Free-to-play often turns into pay-to-win in the gratis games that have been popping up for the PC of late, and Bullet Run is no exception to this rapidly emerging rule. Acony Games has crafted a speedy multiplayer shooter with loads of frenzied shooting and a promising if cliched gladiatorial game-show premise, but the whole thing collapses around the price required to properly play the game. The basic freebie is little more than a demo with few options to customize your look or loadout. If you want anything else, you've got to dig out the plastic and pay for every little accoutrement, from powerhouse automatic weapons to crowd-pleasing stuff like face paint and new ways to taunt enemies. In the end, this free game can easily wind up costing you considerably more than a full-priced shooter.
Shooting can be really satisfying in Bullet Run. Spending, not so much.
Like so many other games, books, and movies, Bullet Run is set in a vaguely apocalyptic future where boredom with sitcoms has caused the networks to stage gladiatorial games where synthetic humans kill each other on live TV. This old chestnut goes back to at least that Star Trek episode where Spock and Bones were forced to fight each other with tridents and swords in front of the cameras in a modern Roman Empire, so it's not exactly the freshest backdrop for a shooter. But story was never going to be the strong point of a game like this, and the game-show vibe adds to the atmosphere, with booth jockeys hooting and hollering during every match.
There aren't any Damon Killian-styled barbs here, though, and the commentary is repetitive (you soon get very tired of hearing about ticket sales for Frag Fest and that you were nothing more than a speed bump after a kill), but the lines still add to the sense that you're in a digital take on The Running Man. Fans earned for match successes work as experience points, allowing you to level up. You also accumulate credits for kills and match victories that can be used to buy items (more on this below). Style is a huge part of the game. Play as the showman who wears groovy outfits, kills with flair, and then taunts the dead, and you gain fans and earn more loot.
If you want to succeed at Bullet Run, don't work on your shooting; work on memorizing your credit card number.
The shooting action is respectably fluid. Running and gunning are engaging and draw you in, even while you recognize that the gameplay is about as innovative as the gladiator game-show setting. Still, this is an old-fashioned shooter done right. Weapons deliver a satisfying oomph, although some of the early weapons like the default MP5 are wimpy and inaccurate. Experienced first-person shooter gamers will settle right in to putting bullets in brains. Mouse movement for running, jumping, and targeting is slick and smooth. Match options are limited to Team Deathmatch and a control-point game called Dominion--standard options that offer fast-paced mayhem.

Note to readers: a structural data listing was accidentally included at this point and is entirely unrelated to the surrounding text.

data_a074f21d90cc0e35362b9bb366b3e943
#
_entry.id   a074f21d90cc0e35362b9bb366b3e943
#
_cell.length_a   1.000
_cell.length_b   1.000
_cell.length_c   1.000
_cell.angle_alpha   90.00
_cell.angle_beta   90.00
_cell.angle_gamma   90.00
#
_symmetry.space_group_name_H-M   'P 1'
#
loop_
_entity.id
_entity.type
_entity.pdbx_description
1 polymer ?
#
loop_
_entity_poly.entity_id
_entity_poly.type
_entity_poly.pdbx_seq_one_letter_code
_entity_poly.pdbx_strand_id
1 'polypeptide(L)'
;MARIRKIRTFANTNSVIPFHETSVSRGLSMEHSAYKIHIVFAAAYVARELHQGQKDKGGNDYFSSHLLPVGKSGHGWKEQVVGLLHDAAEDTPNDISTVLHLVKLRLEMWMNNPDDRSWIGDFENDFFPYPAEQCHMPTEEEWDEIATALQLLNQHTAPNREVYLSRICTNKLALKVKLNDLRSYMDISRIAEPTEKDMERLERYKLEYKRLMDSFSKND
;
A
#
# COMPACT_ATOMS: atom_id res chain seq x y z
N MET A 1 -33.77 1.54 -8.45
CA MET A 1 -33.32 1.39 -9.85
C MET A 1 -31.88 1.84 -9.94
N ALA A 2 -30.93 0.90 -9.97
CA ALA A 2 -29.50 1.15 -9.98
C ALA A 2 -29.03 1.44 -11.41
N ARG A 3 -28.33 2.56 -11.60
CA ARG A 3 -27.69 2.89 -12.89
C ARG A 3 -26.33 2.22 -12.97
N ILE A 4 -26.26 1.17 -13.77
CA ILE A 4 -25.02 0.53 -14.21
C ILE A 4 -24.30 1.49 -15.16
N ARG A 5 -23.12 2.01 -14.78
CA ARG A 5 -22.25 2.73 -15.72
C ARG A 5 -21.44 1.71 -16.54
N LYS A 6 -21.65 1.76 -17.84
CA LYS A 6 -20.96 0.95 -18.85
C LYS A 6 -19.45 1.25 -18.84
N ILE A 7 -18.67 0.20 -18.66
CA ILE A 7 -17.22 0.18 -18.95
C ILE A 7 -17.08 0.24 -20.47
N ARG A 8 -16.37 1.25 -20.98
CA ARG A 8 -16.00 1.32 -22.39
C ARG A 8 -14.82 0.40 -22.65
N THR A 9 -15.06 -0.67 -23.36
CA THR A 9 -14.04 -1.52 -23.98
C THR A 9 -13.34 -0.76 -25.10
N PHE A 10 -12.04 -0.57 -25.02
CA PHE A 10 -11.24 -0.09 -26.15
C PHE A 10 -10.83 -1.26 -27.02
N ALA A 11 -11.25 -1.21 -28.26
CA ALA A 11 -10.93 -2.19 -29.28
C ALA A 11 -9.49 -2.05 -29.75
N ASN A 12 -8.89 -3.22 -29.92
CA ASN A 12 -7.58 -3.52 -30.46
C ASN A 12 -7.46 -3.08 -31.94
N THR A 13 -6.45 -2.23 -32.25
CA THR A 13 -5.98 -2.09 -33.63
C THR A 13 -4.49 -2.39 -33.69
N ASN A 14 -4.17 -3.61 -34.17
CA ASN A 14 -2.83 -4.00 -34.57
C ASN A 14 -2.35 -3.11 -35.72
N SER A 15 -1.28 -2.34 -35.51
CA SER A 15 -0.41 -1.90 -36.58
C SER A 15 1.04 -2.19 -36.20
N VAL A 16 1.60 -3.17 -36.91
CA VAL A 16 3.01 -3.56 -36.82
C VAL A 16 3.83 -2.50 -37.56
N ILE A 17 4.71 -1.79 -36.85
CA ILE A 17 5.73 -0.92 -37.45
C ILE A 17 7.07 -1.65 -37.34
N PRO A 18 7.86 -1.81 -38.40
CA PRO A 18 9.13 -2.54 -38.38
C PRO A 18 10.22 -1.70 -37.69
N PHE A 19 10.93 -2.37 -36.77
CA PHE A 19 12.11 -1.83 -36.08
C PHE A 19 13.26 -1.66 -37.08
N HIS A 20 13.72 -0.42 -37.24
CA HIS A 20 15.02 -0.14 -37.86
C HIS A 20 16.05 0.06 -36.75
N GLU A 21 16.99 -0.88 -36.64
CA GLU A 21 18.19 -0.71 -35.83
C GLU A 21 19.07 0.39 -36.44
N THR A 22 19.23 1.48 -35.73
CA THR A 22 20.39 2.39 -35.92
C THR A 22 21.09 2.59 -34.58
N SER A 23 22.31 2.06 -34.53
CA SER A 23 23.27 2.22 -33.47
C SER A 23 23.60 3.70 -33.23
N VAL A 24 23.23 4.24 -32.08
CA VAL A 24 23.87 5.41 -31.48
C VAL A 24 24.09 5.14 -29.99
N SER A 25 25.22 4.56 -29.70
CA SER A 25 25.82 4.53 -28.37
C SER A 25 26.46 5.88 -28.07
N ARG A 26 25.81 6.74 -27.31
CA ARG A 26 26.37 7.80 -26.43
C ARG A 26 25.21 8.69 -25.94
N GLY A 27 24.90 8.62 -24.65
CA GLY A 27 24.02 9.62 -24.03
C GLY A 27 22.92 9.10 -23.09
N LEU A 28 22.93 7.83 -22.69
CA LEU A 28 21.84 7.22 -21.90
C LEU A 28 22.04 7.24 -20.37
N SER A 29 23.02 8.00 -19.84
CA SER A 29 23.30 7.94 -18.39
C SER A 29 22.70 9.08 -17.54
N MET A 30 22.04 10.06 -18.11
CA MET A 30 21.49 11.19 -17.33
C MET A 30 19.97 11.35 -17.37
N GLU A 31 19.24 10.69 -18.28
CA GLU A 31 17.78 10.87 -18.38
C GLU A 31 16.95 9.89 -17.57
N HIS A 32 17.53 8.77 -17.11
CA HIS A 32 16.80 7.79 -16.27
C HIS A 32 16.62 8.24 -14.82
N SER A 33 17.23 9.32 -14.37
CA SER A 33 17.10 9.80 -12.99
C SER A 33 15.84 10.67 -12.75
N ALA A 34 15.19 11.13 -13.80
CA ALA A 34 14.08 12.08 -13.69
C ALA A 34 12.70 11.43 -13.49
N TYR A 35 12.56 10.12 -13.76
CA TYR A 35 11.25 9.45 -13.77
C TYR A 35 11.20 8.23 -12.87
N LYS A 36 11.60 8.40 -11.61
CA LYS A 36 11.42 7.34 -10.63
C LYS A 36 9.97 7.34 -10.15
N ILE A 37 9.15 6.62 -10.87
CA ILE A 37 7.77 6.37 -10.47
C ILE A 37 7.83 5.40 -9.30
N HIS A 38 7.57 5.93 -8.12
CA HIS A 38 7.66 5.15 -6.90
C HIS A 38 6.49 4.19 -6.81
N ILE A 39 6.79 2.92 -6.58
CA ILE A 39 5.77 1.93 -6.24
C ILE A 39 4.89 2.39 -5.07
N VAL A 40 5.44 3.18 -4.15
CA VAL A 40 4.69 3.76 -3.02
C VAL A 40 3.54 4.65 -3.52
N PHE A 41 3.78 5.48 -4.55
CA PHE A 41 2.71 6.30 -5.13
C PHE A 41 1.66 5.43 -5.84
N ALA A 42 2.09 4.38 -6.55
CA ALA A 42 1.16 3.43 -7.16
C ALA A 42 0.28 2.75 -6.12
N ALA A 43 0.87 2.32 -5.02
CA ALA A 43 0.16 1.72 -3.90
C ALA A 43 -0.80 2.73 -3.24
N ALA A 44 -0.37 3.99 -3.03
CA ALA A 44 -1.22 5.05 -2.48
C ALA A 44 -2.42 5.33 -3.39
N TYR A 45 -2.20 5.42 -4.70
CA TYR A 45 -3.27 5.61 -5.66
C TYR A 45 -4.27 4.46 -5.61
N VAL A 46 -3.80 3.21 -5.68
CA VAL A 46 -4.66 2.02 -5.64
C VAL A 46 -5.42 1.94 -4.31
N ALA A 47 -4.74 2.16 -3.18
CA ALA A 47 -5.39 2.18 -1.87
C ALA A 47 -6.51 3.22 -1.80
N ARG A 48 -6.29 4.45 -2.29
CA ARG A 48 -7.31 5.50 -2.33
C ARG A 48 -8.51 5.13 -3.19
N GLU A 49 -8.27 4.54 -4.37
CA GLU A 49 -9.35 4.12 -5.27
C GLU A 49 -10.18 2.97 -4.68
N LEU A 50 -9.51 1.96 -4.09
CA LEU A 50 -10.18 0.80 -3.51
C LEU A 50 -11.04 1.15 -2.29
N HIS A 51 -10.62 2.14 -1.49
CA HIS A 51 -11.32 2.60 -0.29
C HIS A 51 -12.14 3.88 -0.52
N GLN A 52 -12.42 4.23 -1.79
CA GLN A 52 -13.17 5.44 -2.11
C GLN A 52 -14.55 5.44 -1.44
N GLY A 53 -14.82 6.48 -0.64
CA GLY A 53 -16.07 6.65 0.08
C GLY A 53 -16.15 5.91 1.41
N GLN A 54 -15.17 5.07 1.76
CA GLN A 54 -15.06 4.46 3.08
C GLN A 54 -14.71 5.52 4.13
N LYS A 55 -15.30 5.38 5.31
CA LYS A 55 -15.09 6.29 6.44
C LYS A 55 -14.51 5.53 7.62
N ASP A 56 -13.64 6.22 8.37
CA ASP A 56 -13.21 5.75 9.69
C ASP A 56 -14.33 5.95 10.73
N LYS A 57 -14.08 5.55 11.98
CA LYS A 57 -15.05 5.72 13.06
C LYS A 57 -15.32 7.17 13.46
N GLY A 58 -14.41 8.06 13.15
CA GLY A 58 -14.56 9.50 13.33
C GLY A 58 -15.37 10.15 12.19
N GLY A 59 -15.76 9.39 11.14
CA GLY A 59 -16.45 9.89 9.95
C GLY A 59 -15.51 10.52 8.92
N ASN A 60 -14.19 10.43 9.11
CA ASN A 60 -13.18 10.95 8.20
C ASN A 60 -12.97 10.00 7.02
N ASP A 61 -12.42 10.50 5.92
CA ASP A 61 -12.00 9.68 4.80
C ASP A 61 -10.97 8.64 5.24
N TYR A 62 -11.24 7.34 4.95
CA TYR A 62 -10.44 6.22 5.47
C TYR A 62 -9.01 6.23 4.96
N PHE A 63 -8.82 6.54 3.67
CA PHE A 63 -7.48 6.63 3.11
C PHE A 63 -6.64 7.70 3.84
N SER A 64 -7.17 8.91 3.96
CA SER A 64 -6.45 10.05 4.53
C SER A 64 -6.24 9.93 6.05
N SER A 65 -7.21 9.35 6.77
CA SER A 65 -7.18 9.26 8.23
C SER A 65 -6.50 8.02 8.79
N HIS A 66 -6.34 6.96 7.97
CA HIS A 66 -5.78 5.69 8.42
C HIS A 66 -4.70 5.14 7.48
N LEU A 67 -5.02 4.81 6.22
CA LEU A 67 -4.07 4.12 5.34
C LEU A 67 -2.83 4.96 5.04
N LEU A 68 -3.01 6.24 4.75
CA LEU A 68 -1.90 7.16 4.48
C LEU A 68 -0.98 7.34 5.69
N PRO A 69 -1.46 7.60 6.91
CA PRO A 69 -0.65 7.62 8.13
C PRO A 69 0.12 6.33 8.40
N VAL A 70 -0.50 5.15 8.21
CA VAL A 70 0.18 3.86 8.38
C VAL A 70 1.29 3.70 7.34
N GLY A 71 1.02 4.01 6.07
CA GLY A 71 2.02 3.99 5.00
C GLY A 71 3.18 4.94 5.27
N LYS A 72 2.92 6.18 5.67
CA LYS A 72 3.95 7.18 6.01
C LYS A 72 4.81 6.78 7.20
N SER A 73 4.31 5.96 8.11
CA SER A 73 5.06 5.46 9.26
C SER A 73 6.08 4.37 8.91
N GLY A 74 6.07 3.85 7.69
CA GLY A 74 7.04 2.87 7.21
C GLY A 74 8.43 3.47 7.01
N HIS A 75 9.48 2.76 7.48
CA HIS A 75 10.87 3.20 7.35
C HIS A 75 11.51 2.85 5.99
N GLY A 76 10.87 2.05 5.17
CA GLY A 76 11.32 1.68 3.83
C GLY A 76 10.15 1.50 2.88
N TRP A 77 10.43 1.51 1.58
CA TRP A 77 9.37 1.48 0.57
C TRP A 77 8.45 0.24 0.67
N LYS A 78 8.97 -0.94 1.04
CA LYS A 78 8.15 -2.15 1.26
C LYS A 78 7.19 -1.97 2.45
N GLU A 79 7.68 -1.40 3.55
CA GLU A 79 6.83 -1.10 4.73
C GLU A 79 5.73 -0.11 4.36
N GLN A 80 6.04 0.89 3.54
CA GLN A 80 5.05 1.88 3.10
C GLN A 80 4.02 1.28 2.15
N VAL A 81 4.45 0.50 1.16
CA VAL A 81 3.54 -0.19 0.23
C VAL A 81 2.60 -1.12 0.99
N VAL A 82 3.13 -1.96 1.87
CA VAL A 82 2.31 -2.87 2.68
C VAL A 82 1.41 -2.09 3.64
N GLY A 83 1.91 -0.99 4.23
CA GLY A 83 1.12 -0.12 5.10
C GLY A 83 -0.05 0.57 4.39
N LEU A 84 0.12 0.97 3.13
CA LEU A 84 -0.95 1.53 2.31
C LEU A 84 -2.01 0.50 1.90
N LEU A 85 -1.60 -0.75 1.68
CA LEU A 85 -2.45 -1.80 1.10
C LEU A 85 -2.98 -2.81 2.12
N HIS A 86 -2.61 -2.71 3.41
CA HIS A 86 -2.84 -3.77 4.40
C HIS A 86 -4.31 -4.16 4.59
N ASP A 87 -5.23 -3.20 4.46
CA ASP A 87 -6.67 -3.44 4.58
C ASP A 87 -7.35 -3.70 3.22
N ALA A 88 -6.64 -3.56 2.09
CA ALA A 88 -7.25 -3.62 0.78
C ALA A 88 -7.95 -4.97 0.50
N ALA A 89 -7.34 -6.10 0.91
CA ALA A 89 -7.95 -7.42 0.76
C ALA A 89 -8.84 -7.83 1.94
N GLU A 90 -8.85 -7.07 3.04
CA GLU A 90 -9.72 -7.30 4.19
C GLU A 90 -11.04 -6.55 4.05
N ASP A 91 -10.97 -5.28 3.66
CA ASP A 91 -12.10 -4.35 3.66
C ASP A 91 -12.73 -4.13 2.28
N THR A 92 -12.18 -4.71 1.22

There isn't any originality in the half-dozen or so postapocalyptic settings, which include a ruined shantytown, a burning industrial zone, a run-down oil rig, an abandoned movie lot, and a crate-strewn warehouse, but they are smartly laid out. They come with nooks and crannies and choke points that reward those who think before they shoot, but the landscapes are packed tightly enough together that the fighting is always fast and furious. Everything looks pretty good, too, even if the fine detail is nowhere near what the Unreal engine used here is capable of producing today. The only serious issue with the maps is that there aren't enough of them. You can get bored after no more than a few hours of play because you're running over the same old ground, in the same old modes, again and again.
The slow trickle of in-game currency will have you reaching for your credit card in short order.
The lack of options in other areas is also more than a little bit frustrating. The free version of Bullet Run comes with precious few choices. You can barely customize your initial character's appearance, being allowed to make just a few free tweaks to hairstyle, shirt color, and the like. As a result, matches tend to look like battles of clones, with everyone in the same hair, face, and outfit. Taglines above characters make it easy to tell who's who, thankfully, although you can easily rip off a bunch of rounds at an ally in the same T-shirt and ponytail as about half of your enemies.